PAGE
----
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India moves WTO against US

India has moved the World Trade Organisation (WTO) against the US as it has not yet complied with the rulings of the WTO pertaining to imposition of high import duty on certain Indian steel products.

In December 2014, the WTO’s appellate body pronounced a ruling against the act of US which is imposing high import duty on certain Indian steel products. It had ruled that the imposition of import duty on steel products was inconsistent with various provisions of the Agreement on Subsidies and Countervailing Measures.  

The Agreement on Subsidies and Countervailing Measures (the SCM Agreement) – addresses two separate but closely related matters-The multilateral disciplines on the use of subsidies and the conditions under which Members may apply countervailing measures.

India has sought consultation with the US for compliance of the WTO’s rulings. If the US refuses to comply then India has planned to approach the WTO’s compliance panel.

In order to comply with the WTO rulings on countervailing duties on imports of hot-rolled carbon steel products from India, the US needs to amend its domestic norms.

Earlier, the US had moved the arbitration panel of the WTO against India as it complained that India had failed to remove trade restrictions on American poultry.

WTO

The WTO is an inter-governmental organization for governments to negotiate global trade agreements and progressively liberalizing trade. The WTO operates a system of trade rules that apply to all its members. The WTO is also a place for Member governments to settle their trade disputes. Its located in Geneva, Switzerland. It was established on 1 January 1995 and its official languages are English, French and Spanish.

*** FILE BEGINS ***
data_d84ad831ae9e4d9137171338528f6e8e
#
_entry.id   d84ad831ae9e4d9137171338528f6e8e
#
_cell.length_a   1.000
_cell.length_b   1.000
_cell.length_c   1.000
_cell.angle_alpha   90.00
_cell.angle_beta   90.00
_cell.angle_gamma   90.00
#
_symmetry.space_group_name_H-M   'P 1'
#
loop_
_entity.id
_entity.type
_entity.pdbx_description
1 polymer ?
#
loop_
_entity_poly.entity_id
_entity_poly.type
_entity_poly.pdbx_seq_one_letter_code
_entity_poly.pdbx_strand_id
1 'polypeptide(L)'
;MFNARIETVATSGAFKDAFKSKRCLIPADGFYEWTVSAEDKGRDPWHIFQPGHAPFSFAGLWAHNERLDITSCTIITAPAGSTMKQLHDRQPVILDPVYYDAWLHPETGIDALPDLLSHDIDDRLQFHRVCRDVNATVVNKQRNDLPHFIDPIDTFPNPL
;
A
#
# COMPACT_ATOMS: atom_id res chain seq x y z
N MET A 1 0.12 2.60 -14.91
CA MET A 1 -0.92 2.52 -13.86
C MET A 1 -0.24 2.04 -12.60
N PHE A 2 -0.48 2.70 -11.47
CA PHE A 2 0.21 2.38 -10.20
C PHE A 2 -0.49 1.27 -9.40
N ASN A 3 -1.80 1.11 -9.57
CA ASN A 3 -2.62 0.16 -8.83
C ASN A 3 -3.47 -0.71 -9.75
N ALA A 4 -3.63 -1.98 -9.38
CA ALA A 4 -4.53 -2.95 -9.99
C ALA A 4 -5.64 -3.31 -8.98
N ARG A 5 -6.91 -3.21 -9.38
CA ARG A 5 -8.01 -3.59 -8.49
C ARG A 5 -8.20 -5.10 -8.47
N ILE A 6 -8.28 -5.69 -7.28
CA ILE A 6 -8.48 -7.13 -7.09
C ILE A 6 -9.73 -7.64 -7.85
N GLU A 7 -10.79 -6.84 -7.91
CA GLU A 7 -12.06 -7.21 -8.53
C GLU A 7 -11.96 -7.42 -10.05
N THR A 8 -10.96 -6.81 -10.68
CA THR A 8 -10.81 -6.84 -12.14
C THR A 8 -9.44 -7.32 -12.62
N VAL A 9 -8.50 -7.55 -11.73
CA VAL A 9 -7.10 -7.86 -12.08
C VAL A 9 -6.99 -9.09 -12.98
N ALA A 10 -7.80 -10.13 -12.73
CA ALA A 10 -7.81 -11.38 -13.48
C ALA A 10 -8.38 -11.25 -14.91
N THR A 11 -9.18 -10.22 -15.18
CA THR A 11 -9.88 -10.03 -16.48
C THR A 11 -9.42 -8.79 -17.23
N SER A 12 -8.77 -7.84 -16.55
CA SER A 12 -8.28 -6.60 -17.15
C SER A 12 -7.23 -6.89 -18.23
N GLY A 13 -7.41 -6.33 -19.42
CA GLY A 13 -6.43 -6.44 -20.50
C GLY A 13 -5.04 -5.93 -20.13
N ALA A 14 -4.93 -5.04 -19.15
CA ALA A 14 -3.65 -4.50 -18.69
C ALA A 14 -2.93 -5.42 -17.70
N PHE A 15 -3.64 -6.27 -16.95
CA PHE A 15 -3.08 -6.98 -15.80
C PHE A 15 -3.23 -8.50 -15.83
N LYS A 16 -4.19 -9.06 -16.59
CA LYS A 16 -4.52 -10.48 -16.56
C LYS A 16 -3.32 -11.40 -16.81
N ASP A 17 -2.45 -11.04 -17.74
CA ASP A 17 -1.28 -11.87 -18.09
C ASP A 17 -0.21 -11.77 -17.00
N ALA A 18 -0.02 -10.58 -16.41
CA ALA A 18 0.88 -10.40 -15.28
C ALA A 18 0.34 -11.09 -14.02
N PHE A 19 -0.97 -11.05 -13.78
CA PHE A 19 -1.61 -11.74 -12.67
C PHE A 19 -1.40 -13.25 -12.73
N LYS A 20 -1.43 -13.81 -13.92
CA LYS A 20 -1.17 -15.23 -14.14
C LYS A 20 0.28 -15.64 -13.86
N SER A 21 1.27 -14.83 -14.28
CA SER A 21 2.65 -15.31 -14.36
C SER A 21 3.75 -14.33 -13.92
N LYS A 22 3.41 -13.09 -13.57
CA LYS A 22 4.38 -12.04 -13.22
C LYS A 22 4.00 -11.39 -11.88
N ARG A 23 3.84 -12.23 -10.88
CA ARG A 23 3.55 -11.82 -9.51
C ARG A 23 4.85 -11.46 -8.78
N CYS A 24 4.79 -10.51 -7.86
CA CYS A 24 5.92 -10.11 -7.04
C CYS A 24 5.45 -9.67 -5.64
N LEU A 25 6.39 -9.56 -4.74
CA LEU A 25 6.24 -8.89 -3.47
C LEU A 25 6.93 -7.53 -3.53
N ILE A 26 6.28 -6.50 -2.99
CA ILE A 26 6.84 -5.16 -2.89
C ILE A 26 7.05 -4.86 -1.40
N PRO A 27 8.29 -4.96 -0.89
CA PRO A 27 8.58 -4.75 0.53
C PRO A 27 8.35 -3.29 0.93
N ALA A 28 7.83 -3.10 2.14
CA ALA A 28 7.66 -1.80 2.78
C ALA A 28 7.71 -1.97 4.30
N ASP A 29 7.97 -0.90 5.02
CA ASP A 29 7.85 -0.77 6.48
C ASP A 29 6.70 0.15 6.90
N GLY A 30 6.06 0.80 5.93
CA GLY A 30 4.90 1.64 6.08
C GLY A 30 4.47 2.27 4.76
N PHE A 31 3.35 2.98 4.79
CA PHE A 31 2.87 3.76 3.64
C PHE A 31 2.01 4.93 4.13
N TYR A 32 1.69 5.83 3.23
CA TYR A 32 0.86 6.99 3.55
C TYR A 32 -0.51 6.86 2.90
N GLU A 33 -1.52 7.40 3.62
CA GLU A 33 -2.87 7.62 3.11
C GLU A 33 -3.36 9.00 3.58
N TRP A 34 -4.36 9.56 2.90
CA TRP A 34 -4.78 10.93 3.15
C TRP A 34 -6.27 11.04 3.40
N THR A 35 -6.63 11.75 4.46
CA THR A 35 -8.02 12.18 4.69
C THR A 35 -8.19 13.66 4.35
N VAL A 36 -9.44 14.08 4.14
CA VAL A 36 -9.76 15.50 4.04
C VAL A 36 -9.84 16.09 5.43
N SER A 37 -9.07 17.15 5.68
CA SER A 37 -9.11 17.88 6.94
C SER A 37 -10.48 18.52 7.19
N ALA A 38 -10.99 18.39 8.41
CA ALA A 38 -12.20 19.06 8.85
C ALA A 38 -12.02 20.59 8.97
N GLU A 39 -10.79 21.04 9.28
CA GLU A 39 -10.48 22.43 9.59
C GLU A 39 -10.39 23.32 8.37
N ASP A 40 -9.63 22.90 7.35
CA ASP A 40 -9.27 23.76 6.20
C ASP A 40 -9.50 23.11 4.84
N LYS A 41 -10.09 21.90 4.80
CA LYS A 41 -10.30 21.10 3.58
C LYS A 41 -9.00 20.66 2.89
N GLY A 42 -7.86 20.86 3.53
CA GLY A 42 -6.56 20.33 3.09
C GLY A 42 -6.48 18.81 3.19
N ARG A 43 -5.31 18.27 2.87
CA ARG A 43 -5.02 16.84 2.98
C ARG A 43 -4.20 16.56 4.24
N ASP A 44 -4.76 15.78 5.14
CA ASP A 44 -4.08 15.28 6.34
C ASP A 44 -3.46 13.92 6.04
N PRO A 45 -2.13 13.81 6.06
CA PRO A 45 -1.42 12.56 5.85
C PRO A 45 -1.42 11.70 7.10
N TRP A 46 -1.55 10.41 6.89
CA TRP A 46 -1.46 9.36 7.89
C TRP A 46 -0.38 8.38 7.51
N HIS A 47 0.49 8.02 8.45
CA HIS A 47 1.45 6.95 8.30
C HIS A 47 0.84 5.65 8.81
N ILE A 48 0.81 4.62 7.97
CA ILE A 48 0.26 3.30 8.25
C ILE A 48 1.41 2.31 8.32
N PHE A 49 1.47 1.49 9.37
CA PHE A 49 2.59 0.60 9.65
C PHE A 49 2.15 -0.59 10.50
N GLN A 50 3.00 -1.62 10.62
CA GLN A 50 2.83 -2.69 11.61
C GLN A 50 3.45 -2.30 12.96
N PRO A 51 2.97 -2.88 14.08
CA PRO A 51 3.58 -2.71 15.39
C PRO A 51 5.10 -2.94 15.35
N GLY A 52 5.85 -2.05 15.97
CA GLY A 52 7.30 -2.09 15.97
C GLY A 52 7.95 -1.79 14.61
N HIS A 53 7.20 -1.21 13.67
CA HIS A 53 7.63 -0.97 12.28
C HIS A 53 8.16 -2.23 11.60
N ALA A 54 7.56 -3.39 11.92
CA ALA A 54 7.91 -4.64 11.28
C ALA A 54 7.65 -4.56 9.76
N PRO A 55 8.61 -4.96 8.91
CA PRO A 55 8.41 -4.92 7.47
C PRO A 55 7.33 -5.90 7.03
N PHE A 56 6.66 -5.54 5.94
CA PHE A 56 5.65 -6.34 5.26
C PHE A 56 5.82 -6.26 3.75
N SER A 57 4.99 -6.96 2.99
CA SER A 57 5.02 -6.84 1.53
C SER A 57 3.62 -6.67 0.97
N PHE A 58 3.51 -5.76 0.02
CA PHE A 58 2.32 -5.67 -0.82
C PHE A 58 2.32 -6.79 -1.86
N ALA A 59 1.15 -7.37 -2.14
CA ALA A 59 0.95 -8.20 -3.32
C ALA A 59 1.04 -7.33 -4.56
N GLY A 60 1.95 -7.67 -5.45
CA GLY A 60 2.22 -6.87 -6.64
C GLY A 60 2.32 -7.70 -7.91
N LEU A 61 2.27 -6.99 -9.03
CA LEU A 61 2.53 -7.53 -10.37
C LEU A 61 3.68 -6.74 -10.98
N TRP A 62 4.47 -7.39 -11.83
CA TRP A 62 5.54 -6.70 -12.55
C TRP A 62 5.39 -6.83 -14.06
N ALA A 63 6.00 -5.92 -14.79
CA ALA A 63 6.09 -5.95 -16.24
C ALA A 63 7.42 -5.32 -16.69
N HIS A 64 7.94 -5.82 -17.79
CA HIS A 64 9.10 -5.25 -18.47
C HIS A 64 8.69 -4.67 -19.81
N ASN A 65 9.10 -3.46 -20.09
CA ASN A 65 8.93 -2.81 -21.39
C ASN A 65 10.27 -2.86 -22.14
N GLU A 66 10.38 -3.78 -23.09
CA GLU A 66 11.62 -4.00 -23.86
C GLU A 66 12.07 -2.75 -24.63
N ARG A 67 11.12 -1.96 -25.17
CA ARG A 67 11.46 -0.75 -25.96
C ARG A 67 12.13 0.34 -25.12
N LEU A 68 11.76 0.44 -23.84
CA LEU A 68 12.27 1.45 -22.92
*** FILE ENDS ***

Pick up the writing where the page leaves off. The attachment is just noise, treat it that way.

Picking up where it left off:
Countervailing duties are those duties that are imposed by a country to counter the negative impact of import subsidies to protect domestic producers.

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US to Sell high-tech chemical protective clothing to India

The United States will be selling high-tech Joint Service Lightweight Integrated Suit Technology (JSLIST) protective clothing worth $75 million to India. For the first time, the Pentagon has notified the sale of CBRN (chemical, biological, radiological and nuclear) Support Equipment, the Joint Service Lightweight Integrated Suit Technology (JSLIST) protective clothing, to the US Congress.  The entire package includes 38,034 M50 general purpose masks, 38,034 units of suits, trousers, gloves,  boots and NBC bags; 854 aprons; 854 alternative aprons; 9,509 Quick Doff Hoods; and 114,102 M61 filters.

Significance

JSLIST protective clothing when used with the chemical protective mask would shield the Indian Soldiers from exposure to any kind of chemical, biological, radiological and nuclear warfare that can result in a serious injury. The protective clothing  includes the suit, boots and gloves, pairs of trousers and NBC bags and can be worn for up to 24 hours in contaminated areas.

Background

The India-US defence partnership is among the fastest growing in the world. In the past few years, the US has signed more than $10 billion in defence sales to India. This also the first major foreign defence sale approved by the Trump administration.